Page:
Climbing Rope:Ropes for ice climbing aren’t much different from ropes for rock climbing. They come in a wide range of diameters, and you can climb on single, half, or twin ropes. The only difference is that your rope for ice climbing needs to be dry treated. For more tips on finding the right rope, check out How to Choose Climbing Rope.
Ice Protection: Even if you only plan to climb ice on top rope for a while, you’ll still want to have at least a few ice screws with you. If you’re going to be leading, you’ll need several screws of each length. You’ll also need quickdraws to clip in to (if you already have some draws for rock climbing, there’s no need to buy more).
Backpack: You’ll need a pack that’s big enough to carry your rope, ice screws, extra layers, and crampons. Many climbing packs have convenient tool loops to attach your ice tools to the outside front of the pack, but you can also use the side compression straps to hold them.
Dress for the Occasion
Ice climbing is an incredibly enjoyable way to get outside in the winter. But if you aren’t dressed properly for the conditions, you’re going to be miserable. The key—as with all winter sports—is to have several layers that you can take off and put back on as your body temperature changes throughout the day. For an in-depth look at how to dress for a day on the ice, check out What to Wear Ice Climbing.
Getting Out on Your Own
After you’ve taken a lesson or two and invested in your own gear, it’s time to head out on your own. If you’re not sure where to go, ask around at your local Eastern Mountain Sports (or other outdoor shop if you must) or climbing gym. There are also great online resources to help you plan your trips (if you’re in the northeast, NEice.com is an invaluable trip-planning tool).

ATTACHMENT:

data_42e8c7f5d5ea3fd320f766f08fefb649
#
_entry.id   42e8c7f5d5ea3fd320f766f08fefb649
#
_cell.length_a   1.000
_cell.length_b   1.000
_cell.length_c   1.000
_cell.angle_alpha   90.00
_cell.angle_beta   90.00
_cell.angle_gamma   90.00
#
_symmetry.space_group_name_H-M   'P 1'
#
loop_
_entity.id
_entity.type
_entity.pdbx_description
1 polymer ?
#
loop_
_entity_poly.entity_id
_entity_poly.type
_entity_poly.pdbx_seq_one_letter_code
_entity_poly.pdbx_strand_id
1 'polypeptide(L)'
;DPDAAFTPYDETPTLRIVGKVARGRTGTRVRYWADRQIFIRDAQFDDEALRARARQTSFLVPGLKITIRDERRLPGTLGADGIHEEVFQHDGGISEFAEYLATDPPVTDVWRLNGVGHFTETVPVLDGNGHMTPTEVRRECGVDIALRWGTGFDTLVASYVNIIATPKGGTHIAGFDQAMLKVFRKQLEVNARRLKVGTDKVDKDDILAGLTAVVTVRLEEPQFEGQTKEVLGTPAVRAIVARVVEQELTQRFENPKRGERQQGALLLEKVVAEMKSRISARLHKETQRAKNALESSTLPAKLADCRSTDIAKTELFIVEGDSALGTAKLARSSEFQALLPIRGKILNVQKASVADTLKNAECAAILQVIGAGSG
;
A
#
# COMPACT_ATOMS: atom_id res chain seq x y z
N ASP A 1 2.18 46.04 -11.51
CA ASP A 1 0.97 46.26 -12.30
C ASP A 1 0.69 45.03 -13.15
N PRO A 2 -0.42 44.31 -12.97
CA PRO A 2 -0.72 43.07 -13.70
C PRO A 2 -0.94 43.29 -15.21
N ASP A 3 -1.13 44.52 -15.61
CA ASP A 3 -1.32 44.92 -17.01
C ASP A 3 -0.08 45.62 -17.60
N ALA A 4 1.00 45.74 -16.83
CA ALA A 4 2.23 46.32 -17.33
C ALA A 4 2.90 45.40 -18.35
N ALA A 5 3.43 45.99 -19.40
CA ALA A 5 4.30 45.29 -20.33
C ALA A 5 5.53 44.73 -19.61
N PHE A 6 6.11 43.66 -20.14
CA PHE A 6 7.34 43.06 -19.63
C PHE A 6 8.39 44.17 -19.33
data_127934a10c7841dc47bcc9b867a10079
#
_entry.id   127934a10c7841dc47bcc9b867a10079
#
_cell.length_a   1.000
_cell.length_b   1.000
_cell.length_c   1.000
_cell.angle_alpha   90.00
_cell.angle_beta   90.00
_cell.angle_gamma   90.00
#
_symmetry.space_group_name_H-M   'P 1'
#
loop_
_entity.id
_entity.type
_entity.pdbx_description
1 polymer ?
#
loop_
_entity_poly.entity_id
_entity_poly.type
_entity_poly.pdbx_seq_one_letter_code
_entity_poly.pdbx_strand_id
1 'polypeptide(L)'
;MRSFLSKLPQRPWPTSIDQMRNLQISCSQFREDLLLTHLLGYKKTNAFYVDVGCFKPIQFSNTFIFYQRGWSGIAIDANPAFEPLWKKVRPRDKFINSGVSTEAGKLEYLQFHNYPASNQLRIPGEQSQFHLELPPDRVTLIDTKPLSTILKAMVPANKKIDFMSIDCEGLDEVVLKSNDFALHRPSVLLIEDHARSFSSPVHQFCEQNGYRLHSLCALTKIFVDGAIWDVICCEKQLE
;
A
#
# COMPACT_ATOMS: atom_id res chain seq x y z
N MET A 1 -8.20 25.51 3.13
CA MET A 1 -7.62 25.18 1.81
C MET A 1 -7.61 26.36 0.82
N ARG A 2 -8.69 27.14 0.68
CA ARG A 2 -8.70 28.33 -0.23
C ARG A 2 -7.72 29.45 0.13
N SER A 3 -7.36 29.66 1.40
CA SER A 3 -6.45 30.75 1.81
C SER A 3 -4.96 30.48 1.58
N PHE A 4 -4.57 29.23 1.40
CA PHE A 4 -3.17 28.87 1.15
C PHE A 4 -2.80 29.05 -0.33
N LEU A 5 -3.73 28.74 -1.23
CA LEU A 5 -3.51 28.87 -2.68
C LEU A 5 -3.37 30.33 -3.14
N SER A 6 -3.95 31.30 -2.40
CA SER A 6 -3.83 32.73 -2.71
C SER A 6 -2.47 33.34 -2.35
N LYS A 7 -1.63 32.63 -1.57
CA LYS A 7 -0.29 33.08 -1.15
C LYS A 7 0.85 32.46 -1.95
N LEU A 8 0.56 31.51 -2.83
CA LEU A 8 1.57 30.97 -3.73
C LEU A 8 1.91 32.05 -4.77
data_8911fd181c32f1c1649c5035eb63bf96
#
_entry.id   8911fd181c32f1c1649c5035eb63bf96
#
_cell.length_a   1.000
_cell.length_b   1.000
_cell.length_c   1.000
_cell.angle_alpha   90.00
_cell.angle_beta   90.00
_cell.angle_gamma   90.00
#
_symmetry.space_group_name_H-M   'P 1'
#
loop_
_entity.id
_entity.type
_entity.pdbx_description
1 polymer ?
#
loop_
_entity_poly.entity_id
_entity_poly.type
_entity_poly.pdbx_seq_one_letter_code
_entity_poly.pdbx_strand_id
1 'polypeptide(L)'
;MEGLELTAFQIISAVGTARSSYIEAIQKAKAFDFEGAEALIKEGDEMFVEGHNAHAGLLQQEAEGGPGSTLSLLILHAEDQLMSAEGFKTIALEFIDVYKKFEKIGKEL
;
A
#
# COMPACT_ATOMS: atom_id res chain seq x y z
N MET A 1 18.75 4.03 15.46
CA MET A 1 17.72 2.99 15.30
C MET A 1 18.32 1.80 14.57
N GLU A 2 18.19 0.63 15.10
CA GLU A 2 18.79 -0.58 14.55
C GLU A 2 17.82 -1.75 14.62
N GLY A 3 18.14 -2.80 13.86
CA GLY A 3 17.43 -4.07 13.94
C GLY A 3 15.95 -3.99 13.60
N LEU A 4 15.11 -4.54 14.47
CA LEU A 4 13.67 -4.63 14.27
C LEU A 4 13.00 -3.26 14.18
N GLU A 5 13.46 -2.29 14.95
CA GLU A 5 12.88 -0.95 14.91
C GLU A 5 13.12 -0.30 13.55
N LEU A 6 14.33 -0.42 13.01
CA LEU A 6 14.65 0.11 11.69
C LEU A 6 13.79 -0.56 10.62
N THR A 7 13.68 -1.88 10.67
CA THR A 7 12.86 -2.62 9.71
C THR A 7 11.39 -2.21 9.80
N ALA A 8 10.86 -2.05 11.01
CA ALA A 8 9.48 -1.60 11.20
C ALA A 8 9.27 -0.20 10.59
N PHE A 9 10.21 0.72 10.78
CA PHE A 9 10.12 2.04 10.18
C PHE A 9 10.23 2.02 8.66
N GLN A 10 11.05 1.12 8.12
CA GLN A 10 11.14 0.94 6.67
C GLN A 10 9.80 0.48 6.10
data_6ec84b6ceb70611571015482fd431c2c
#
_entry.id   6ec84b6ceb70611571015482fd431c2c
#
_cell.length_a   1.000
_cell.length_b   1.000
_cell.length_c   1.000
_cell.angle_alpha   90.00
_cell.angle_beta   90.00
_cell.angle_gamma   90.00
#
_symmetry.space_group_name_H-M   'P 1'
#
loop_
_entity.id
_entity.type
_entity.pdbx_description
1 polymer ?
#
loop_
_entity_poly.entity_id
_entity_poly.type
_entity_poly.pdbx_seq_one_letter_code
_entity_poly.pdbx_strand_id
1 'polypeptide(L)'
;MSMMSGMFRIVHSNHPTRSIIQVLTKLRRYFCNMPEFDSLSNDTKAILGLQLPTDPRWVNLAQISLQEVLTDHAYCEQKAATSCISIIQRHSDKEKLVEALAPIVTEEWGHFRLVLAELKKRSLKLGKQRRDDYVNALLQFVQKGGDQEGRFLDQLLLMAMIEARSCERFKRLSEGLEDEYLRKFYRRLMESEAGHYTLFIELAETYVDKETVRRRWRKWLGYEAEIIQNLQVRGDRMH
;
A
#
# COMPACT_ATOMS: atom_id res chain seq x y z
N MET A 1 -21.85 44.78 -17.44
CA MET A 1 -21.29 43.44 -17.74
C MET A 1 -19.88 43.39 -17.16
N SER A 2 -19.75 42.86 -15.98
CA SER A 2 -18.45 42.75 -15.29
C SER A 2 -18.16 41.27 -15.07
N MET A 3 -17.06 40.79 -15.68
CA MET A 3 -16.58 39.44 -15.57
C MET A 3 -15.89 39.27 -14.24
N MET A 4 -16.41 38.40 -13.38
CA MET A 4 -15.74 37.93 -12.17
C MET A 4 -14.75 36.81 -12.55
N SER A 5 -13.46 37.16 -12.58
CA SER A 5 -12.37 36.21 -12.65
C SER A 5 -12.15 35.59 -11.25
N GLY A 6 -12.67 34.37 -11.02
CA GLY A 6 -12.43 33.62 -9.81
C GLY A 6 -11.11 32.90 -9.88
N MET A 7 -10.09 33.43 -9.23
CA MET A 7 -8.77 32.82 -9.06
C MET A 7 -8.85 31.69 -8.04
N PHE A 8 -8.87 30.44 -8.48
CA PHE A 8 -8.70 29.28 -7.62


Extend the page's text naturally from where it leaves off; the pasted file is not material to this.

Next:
Top-roping on ice can be just as exciting as leading, and when you’re just starting out it’s a great way to build confidence. Most new ice climbers have a hard time believing that the pick of their ice tool only needs to be about a centimeter into the ice to be secure, and running laps on a short top-rope route will help you learn to trust your tool (and crampon) placement.
Once you start to feel more comfortable on the ice and are ready to try leading, make sure to go with experienced climbers. They’ll be able to help you fine-tune your newfound skills...and they’ll likely know the best places to go!
While rock climbers are sometimes a little lax about wearing their helmets, remember that wearing your helmet while ice climbing is a must at all times. Chunks of ice are much more likely to break off than rock, so you need to always assume there’s a chance that you could get hit. (Also, when someone above you yells, “Ice!” they’re warning you that some ice is falling down, so don’t look up! This is a mistake many new ice climbers are prone to making.)